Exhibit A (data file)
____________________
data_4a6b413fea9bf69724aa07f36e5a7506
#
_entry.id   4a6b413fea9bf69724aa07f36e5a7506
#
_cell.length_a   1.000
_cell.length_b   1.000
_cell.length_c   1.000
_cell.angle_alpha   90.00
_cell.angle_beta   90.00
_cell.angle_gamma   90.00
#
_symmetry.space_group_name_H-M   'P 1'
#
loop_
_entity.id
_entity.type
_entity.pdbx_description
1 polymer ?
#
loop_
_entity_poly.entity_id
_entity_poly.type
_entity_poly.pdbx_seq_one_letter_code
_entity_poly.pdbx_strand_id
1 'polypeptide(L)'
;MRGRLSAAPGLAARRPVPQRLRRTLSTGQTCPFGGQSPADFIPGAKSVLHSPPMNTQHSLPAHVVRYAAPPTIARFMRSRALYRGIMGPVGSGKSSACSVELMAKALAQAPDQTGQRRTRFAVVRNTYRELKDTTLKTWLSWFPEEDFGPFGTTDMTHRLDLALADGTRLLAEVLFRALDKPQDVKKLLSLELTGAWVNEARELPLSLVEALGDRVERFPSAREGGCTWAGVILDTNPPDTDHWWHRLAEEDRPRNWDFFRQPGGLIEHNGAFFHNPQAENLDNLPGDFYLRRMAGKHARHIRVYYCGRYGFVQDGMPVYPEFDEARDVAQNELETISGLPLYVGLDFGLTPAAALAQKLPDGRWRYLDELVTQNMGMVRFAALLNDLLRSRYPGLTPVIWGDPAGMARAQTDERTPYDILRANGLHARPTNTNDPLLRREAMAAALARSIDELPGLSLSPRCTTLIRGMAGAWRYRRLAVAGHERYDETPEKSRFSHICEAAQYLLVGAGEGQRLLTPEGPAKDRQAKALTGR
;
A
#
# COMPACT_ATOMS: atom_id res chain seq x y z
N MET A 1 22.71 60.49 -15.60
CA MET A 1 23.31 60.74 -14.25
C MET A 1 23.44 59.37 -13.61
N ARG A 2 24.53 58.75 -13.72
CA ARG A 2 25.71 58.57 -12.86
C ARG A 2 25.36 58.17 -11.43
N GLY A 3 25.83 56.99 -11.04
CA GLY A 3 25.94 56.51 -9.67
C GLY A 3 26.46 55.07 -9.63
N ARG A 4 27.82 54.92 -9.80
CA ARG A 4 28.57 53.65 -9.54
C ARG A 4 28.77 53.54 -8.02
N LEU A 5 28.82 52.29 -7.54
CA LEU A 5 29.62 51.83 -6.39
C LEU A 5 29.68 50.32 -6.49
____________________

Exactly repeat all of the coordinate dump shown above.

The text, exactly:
data_4a6b413fea9bf69724aa07f36e5a7506
#
_entry.id   4a6b413fea9bf69724aa07f36e5a7506
#
_cell.length_a   1.000
_cell.length_b   1.000
_cell.length_c   1.000
_cell.angle_alpha   90.00
_cell.angle_beta   90.00
_cell.angle_gamma   90.00
#
_symmetry.space_group_name_H-M   'P 1'
#
loop_
_entity.id
_entity.type
_entity.pdbx_description
1 polymer ?
#
loop_
_entity_poly.entity_id
_entity_poly.type
_entity_poly.pdbx_seq_one_letter_code
_entity_poly.pdbx_strand_id
1 'polypeptide(L)'
;MRGRLSAAPGLAARRPVPQRLRRTLSTGQTCPFGGQSPADFIPGAKSVLHSPPMNTQHSLPAHVVRYAAPPTIARFMRSRALYRGIMGPVGSGKSSACSVELMAKALAQAPDQTGQRRTRFAVVRNTYRELKDTTLKTWLSWFPEEDFGPFGTTDMTHRLDLALADGTRLLAEVLFRALDKPQDVKKLLSLELTGAWVNEARELPLSLVEALGDRVERFPSAREGGCTWAGVILDTNPPDTDHWWHRLAEEDRPRNWDFFRQPGGLIEHNGAFFHNPQAENLDNLPGDFYLRRMAGKHARHIRVYYCGRYGFVQDGMPVYPEFDEARDVAQNELETISGLPLYVGLDFGLTPAAALAQKLPDGRWRYLDELVTQNMGMVRFAALLNDLLRSRYPGLTPVIWGDPAGMARAQTDERTPYDILRANGLHARPTNTNDPLLRREAMAAALARSIDELPGLSLSPRCTTLIRGMAGAWRYRRLAVAGHERYDETPEKSRFSHICEAAQYLLVGAGEGQRLLTPEGPAKDRQAKALTGR
;
A
#
# COMPACT_ATOMS: atom_id res chain seq x y z
N MET A 1 22.71 60.49 -15.60
CA MET A 1 23.31 60.74 -14.25
C MET A 1 23.44 59.37 -13.61
N ARG A 2 24.53 58.75 -13.72
CA ARG A 2 25.71 58.57 -12.86
C ARG A 2 25.36 58.17 -11.43
N GLY A 3 25.83 56.99 -11.04
CA GLY A 3 25.94 56.51 -9.67
C GLY A 3 26.46 55.07 -9.63
N ARG A 4 27.82 54.92 -9.80
CA ARG A 4 28.57 53.65 -9.54
C ARG A 4 28.77 53.54 -8.02
N LEU A 5 28.82 52.29 -7.54
CA LEU A 5 29.62 51.83 -6.39
C LEU A 5 29.68 50.32 -6.49